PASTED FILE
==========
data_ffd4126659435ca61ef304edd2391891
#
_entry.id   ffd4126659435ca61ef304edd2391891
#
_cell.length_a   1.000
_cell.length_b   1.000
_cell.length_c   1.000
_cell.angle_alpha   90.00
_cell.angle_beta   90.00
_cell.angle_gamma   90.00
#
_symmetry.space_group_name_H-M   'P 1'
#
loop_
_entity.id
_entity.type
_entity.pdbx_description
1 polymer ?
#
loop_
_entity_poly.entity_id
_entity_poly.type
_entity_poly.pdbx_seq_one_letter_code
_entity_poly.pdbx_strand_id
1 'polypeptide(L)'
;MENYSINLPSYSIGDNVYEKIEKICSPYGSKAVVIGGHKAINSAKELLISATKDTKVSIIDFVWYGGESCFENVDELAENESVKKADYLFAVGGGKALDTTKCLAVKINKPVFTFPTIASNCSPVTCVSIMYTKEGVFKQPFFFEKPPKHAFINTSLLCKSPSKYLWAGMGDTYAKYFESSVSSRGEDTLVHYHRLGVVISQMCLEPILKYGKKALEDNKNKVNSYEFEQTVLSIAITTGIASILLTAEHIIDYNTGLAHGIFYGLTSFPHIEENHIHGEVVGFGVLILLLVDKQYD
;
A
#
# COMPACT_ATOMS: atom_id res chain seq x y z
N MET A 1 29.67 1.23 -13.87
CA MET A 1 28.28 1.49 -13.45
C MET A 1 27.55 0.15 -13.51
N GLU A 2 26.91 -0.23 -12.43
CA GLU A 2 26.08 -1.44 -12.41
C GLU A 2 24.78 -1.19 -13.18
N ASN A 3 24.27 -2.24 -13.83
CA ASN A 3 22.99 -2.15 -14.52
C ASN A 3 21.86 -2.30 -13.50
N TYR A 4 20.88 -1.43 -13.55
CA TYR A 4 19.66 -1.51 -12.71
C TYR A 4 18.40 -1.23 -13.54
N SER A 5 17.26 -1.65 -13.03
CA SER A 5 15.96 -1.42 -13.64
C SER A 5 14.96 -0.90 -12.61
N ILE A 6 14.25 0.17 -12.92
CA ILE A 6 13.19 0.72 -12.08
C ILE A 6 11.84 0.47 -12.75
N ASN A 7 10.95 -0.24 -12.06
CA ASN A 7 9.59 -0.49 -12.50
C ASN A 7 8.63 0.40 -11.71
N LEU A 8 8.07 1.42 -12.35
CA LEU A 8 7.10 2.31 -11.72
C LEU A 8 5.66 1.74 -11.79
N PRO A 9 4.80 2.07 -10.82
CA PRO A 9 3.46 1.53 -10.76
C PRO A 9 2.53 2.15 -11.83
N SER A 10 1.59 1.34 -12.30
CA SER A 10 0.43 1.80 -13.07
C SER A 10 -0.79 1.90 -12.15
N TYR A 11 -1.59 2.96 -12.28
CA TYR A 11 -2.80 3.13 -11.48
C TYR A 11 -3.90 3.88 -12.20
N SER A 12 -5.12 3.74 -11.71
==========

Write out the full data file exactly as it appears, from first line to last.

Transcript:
data_ffd4126659435ca61ef304edd2391891
#
_entry.id   ffd4126659435ca61ef304edd2391891
#
_cell.length_a   1.000
_cell.length_b   1.000
_cell.length_c   1.000
_cell.angle_alpha   90.00
_cell.angle_beta   90.00
_cell.angle_gamma   90.00
#
_symmetry.space_group_name_H-M   'P 1'
#
loop_
_entity.id
_entity.type
_entity.pdbx_description
1 polymer ?
#
loop_
_entity_poly.entity_id
_entity_poly.type
_entity_poly.pdbx_seq_one_letter_code
_entity_poly.pdbx_strand_id
1 'polypeptide(L)'
;MENYSINLPSYSIGDNVYEKIEKICSPYGSKAVVIGGHKAINSAKELLISATKDTKVSIIDFVWYGGESCFENVDELAENESVKKADYLFAVGGGKALDTTKCLAVKINKPVFTFPTIASNCSPVTCVSIMYTKEGVFKQPFFFEKPPKHAFINTSLLCKSPSKYLWAGMGDTYAKYFESSVSSRGEDTLVHYHRLGVVISQMCLEPILKYGKKALEDNKNKVNSYEFEQTVLSIAITTGIASILLTAEHIIDYNTGLAHGIFYGLTSFPHIEENHIHGEVVGFGVLILLLVDKQYD
;
A
#
# COMPACT_ATOMS: atom_id res chain seq x y z
N MET A 1 29.67 1.23 -13.87
CA MET A 1 28.28 1.49 -13.45
C MET A 1 27.55 0.15 -13.51
N GLU A 2 26.91 -0.23 -12.43
CA GLU A 2 26.08 -1.44 -12.41
C GLU A 2 24.78 -1.19 -13.18
N ASN A 3 24.27 -2.24 -13.83
CA ASN A 3 22.99 -2.15 -14.52
C ASN A 3 21.86 -2.30 -13.50
N TYR A 4 20.88 -1.43 -13.55
CA TYR A 4 19.66 -1.51 -12.71
C TYR A 4 18.40 -1.23 -13.54
N SER A 5 17.26 -1.65 -13.03
CA SER A 5 15.96 -1.42 -13.64
C SER A 5 14.96 -0.90 -12.61
N ILE A 6 14.25 0.17 -12.92
CA ILE A 6 13.19 0.72 -12.08
C ILE A 6 11.84 0.47 -12.75
N ASN A 7 10.95 -0.24 -12.06
CA ASN A 7 9.59 -0.49 -12.50
C ASN A 7 8.63 0.40 -11.71
N LEU A 8 8.07 1.42 -12.35
CA LEU A 8 7.10 2.31 -11.72
C LEU A 8 5.66 1.74 -11.79
N PRO A 9 4.80 2.07 -10.82
CA PRO A 9 3.46 1.53 -10.76
C PRO A 9 2.53 2.15 -11.83
N SER A 10 1.59 1.34 -12.30
CA SER A 10 0.43 1.80 -13.07
C SER A 10 -0.79 1.90 -12.15
N TYR A 11 -1.59 2.96 -12.28
CA TYR A 11 -2.80 3.13 -11.48
C TYR A 11 -3.90 3.88 -12.20
N SER A 12 -5.12 3.74 -11.71